Homemade Oral Rehydration Fluids


 

 

 

 

 

 

 

 

If you don’t want to drink a com­mer­cial rehy­dra­tion prod­uct with lots of dyes and sugar, either use a packet of com­mer­cial rehy­dra­tion salts or use these resources to make your own.

Include an energy source in your drink — calo­ries are very impor­tant to acutely ill patients. Sug­ars like table sugar of any type or honey are read­ily avail­able to most peo­ple. Even can­cer patients who are very con­cerned about sugar intake should add this small amount of sugar.

Oral Rehy­dra­tion from Rehy­dra­tion Project  

This site is aimed at treat­ing life threat­en­ing diar­rhea in chil­dren largely in third world coun­tries. This is the most basic for­mula. Still, this drink and the instruc­tions on the site can be broadly help­ful for any­one with acute or chronic diarrhea.

Here is the basic Rehy­dra­tion Project for­mula:

A slightly dif­fer­ent for­mula has been devel­oped by The World Health Orga­ni­za­tion. Their offi­cial for­mula is more com­plex but does include addi­tional salts to pro­vide potas­sium and bicarbonate.

World Health Orga­ni­za­tion ORS Recipe:

Ingre­di­ents:

-         3/8 tsp salt (sodium chloride)

-         ¼ tsp Mor­ton® Salt Sub­sti­tute® (potas­sium chlo­ride) often called Lite Salt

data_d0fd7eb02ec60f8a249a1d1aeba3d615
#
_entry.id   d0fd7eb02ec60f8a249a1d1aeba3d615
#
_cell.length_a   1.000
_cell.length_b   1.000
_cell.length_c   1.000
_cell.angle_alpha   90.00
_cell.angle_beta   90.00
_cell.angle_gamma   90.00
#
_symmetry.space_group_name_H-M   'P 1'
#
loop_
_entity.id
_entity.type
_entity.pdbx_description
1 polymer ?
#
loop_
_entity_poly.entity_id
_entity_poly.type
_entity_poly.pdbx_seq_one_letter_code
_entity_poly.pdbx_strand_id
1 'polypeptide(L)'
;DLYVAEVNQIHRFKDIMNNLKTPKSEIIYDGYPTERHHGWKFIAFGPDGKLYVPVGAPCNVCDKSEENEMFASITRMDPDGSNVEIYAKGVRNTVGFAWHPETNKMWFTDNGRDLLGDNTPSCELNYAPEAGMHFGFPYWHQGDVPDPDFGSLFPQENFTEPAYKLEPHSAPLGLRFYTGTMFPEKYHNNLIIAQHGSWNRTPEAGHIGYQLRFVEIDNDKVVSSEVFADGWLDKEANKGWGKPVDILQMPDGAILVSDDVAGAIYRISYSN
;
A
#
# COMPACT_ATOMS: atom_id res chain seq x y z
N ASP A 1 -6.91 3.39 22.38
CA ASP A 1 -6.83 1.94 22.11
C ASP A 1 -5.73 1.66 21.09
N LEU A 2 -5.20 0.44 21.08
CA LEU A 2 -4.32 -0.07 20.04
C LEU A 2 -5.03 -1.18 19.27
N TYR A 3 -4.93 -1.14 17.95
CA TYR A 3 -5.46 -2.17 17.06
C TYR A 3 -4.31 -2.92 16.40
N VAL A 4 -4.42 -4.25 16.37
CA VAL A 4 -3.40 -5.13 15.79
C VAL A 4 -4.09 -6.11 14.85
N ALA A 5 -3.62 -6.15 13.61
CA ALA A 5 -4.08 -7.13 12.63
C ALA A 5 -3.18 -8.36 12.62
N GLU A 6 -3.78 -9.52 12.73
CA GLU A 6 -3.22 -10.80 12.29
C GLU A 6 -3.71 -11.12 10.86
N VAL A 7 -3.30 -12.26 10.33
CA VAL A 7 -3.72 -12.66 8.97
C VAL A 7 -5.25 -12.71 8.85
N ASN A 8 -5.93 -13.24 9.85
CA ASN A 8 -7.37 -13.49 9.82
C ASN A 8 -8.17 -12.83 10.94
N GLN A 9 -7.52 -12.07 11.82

-         ½ tsp bak­ing soda (sodium bicarbonate)

-         2 tbsp + 2 tsp sugar (sucrose)

-         Add tap or bot­tled water to make one (1) liter (A liter is very close to a quart in volume.)

Direc­tions:

  1. Add the dry ingre­di­ents to a 1 liter bottle.
  2. Add enough water to make a final vol­ume of 1 liter; mix well.
  3. Sip as directed by your physician.
  4. Dis­card after 24 hours.

Con­tains 27 grams of sucrose, 70 mEq per liter of sodium, 20 mEq per liter of potas­sium and 30 mEq per liter of bicar­bon­ate. The final osmo­lar­ity is approx­i­mately 245 mOsm per liter.

Fur­ther Instructions:

If you have any con­cern about the clean­li­ness of your water, boil it for at least 3 min­utes or use bot­tled water. Fil­tered water is OK to use as well.

Encour­age the affected per­son to drink at least enough fluid to replace the vol­ume of fluid lost. Esti­mate as best you can. Most peo­ple will need to drink about 3 liters if loos­ing large vol­umes of water to diar­rhea. Extra fluid will not make your diar­rhea worse. For a more pre­cise idea of fluid needs see post Cal­cu­lat­ing How Much Fluid You Need.

You can add a small amount other ingre­di­ents to improve the taste of the formula:

  • Squirt of fresh lemon, lime or orange juice
  • ½ –1 cup of fruit juice
  • ¼ mashed ripe banana or
  • ½ –1 herbal or black tea.
  • Ste­via if desired

Don’t add all of these ingre­di­ents at first — choose one or per­haps two.

 

Ref­er­ences

  1. Rehy­dra­tion project. Oral Rehy­dra­tion Solu­tions: Made at Home. Accessed 12/2/12. http://rehydrate.org/solutions/homemade.htm
  2. Rehy­dra­tion project. How do I pre­pare an Oral Rehy­dra­tion Salts ORS solu­tion at home? Accessed 12/2/12. http://rehydrate.org/faq/how-to-prepare-ors.htm
  3. Kelly DG and Nadeau J. Oral Rehy­dra­tion Solu­tion: A “Low-Tech” Oft Neglected Ther­apy. Prac­ti­cal Gas­troen­terol­ogy Octo­ber 2004. Pg 51– 61.
  4. King CK et al. Man­ag­ing Acute Gas­troen­teri­tis Among Chil­dren: Oral Rehy­dra­tion, Main­te­nance and Nutri­tional Ther­apy. CDC. Accessed 12/2/12 http://www.cdc.gov/mmwr/preview/mmwrhtml/rr5216a1.htm

 

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